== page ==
Medical University of South Carolina

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Medical University of South Carolina

  1. 1. IBM Systems and Technology HealthcareCase Study Medical University of South Carolina Alleviating performance problems with IBM System x and BladeCenter solutions The Medical University of South Carolina (MUSC) started in 1824 as a Overview small private medical school in Charleston. Since then, it has grown into a top public health sciences center, with a 700-bed teaching hospital The need (MUSC Health) and a comprehensive academic institution that trains In its ongoing commitment to delivering students in medicine, nursing, pharmacy, dental medicine and other highly reliable IT services, MUSC needed to make a number of IT infrastructure disciplines. The university graduates more than 2,500 healthcare profes- investments—with a view to both improv- sionals each year. ing IT performance and reducing costs. The solution MUSC Health is highly regarded in a number of medical specialties, including neurosciences, cancer care, transplants, digestive disorders, MUSC implemented IBM System x® 3850 X5 and IBM BladeCenter® HX5 pediatric medicine, cardiovascular care, musculoskeletal disorders and servers with efficient Intel® Xeon® respiratory medicine. The institution was named one of “America’s processors across multiple clinical Best Hospitals” in 2009 by U.S. News & World Report. environments, while also migrating from UNIX-based systems to Linux. The IT department of the organization is equally impressive, supporting The benefit approximately 15,000 students, faculty and staff, and providing the IT The IBM solution eliminates a clinical and services required to support more than one million patient encounters financial transaction backlog, supports each year. better patient care through real-time information access, and accommodates massive growth while reducing costs. “We’re here to serve the medical community, and the end result of what we do is patient care.” says Jack Hoffman, team leader for UNIX systems at MUSC. “If the IT systems aren’t doing their jobs, that means the med- ical staff can’t do their jobs. That’s how we look at it.” Alleviating performance headaches As part of the organization’s ongoing commitment to delivering highly reliable IT services, MUSC recently made a number of IT infrastructure investments—with a view to both improving IT performance and reduc- ing costs. Hoffman says these projects started on the UNIX side of the data center with the deployment of a more robust server infrastructure to support MUSC’s massive Cloverleaf implementation.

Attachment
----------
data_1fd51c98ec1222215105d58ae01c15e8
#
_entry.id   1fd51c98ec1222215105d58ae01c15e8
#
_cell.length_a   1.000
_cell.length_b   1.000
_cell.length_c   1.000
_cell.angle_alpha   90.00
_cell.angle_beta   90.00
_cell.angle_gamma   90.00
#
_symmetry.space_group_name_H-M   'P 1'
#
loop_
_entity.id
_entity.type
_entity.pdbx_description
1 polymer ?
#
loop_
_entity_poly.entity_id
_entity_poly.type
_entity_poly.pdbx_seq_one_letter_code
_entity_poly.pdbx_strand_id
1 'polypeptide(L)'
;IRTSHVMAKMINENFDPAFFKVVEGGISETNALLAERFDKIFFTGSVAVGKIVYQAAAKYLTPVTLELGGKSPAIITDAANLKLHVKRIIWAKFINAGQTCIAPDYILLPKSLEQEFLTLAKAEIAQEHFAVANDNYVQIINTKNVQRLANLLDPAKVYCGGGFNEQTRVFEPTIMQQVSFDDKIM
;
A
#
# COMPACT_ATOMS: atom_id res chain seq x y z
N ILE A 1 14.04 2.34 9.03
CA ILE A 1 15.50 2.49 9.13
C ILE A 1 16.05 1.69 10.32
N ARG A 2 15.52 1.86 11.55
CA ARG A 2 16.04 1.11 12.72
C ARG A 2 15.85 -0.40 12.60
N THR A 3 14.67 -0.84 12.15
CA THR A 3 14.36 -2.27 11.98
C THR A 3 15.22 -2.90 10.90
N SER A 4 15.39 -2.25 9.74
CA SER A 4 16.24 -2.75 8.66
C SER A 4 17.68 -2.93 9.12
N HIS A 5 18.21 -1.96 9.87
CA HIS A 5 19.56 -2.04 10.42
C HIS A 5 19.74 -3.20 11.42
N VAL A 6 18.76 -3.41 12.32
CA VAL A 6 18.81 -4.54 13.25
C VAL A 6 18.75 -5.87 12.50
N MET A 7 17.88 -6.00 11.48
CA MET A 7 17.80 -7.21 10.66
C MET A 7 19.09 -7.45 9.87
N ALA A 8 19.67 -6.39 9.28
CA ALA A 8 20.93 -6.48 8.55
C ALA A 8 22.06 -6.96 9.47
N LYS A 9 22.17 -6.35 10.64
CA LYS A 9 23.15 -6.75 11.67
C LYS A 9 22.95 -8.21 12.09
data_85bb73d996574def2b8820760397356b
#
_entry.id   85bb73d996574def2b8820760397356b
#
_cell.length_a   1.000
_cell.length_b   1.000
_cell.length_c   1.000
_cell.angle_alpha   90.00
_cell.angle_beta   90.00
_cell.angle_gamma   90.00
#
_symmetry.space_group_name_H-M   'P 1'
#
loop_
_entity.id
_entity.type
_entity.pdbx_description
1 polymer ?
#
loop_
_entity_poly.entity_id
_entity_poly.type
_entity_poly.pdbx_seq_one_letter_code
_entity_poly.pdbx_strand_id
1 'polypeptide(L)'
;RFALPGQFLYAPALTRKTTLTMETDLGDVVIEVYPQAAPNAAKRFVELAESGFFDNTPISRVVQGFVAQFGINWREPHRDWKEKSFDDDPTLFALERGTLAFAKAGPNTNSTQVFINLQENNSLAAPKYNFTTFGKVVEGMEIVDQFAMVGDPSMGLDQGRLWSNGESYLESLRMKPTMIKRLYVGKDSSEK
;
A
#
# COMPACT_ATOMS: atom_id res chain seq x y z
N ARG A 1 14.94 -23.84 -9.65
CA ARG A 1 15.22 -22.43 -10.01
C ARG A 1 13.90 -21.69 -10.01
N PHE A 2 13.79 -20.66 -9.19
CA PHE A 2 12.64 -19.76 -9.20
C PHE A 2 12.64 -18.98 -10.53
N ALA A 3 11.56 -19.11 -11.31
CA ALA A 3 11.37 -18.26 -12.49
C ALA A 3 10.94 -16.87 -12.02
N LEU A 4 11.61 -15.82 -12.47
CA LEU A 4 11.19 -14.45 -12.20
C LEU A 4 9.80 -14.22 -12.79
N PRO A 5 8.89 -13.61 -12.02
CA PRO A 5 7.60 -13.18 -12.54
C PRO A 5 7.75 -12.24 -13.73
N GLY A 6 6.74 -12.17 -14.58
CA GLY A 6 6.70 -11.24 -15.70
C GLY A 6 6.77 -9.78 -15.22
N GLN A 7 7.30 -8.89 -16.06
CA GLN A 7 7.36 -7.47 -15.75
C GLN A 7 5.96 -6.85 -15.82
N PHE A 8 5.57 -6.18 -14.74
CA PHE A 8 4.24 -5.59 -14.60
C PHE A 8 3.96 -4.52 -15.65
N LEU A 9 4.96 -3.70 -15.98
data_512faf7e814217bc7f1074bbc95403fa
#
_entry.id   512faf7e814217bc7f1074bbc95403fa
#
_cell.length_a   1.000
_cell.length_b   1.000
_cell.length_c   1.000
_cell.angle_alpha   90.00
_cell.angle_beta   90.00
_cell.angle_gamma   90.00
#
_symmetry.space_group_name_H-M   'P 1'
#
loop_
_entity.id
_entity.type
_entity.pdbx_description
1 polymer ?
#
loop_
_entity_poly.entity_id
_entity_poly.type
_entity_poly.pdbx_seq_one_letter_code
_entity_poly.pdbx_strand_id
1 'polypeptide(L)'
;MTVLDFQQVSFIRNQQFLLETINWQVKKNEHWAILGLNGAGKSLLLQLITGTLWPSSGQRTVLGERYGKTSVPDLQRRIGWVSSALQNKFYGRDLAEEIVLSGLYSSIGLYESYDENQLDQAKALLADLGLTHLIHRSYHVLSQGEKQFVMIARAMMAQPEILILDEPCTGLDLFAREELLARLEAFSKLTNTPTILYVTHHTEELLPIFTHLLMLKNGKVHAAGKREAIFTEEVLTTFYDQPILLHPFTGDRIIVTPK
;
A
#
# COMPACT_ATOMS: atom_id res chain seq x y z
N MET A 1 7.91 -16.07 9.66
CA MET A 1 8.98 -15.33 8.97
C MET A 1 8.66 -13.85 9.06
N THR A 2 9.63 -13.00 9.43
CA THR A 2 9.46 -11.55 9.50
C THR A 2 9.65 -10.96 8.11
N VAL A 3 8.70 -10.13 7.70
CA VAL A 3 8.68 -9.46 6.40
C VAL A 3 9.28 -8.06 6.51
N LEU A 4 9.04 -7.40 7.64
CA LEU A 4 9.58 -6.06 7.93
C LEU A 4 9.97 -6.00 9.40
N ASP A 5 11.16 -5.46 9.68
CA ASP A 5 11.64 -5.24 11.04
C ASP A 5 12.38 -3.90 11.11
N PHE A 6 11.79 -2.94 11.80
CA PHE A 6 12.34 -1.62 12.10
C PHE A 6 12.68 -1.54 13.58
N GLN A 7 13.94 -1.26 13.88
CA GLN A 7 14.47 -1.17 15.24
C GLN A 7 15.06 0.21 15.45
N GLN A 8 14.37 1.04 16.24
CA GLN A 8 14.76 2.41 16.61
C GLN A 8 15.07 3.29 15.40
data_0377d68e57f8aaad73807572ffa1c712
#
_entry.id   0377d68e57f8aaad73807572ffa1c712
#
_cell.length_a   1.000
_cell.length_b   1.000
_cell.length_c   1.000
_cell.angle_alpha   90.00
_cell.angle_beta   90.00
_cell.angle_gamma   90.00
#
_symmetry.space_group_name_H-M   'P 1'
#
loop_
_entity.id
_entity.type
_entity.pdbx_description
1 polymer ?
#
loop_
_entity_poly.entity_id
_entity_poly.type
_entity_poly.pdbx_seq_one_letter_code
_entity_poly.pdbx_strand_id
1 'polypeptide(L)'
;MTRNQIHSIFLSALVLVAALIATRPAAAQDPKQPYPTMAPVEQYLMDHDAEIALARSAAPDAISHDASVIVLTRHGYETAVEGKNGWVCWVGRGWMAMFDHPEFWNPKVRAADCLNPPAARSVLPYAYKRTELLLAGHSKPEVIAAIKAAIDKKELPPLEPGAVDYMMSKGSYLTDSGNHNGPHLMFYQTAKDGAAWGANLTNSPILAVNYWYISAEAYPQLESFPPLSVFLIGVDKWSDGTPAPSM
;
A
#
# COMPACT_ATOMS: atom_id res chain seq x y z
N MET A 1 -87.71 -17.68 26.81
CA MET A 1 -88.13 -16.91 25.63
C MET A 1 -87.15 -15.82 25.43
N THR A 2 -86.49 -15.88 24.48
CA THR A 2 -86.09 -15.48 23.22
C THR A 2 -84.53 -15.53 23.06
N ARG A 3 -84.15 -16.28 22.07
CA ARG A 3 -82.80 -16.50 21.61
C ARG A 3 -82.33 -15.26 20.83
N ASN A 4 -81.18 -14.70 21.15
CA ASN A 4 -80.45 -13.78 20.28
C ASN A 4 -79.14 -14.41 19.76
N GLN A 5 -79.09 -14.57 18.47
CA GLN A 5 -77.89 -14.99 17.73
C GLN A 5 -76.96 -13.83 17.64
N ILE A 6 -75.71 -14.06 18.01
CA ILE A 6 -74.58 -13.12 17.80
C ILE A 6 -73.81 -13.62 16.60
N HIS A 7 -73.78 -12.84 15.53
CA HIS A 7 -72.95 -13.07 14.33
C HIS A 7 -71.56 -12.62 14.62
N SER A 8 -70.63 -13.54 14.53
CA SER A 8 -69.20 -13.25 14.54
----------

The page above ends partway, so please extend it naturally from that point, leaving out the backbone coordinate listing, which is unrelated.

2. 2. IBM Systems and Technology HealthcareCase Study “Cloverleaf is basically a traffic cop for financial and clinical transactions, from patient registration and billing to lab work,” Hoffman explains. “For us to be able to “This single environment handles all those transactions, interfacing have better technology with Oasis, Epic, McKesson, Practice Partner and Keene. Over the course of the day, it’s taking hundreds of thousands of transactions.” and have it at a better price—you can’t get MUSC had been running Cloverleaf on a handful of UNIX-based sys- any better than that.” tems but was plagued with ongoing performance problems. Hoffman says the systems were running at 99 percent utilization around the clock, but transactions were still backing up by the thousands. It was a major —Jack Hoffman, team leader for UNIX sys- tems, Medical University of South Carolina problem for Hoffman’s team, which couldn’t add new interfaces or other- wise grow the system without further impact to system performance. Upgrading the existing hardware seemed like the smoothest course of action initially. Says Hoffman, “We were looking to replace those machines with some larger UNIX-based systems, but what we discovered is those systems were not suitable for the single-thread architecture of the Cloverleaf application.” At this point, Hoffman’s team began researching infrastructure alternatives that would alleviate the transaction backlog. Making the move to Linux on System x MUSC evaluated IBM, Dell, HP and others, visiting briefing centers and running demo equipment onsite before deciding on the IBM System x 3850 X5 platform. Working with IBM Premier Business Partner Dynamix Group, MUSC procured two x3850 X5 servers, delivered with energy-efficient Intel Xeon processors. In the process of implementing those servers, MUSC migrated from the UNIX operating system to Linux. “The performance we got out of those two boxes was incredible,” Hoffman reports. “Our utilization went from 99 percent to about 2 percent.” And Hoffman says the transaction backlog has disappeared, leaving the door wide open for expansion. “This environment is going to continue to grow,” he says, “but we’re confident that we’ve got what we need for the next three to five years.” Extending the success of System x Shortly after migrating the Cloverleaf application to System x, MUSC embarked on a second project to refresh the McKesson server environ- ment, which supports in-patient applications. Based on the performance results the team saw from the x3850 X5 in the Cloverleaf environment, MUSC implemented nine additional x3850 X5 systems running in multiple Oracle RAC clusters to support McKesson—also with Intel® Xeon® processors. 2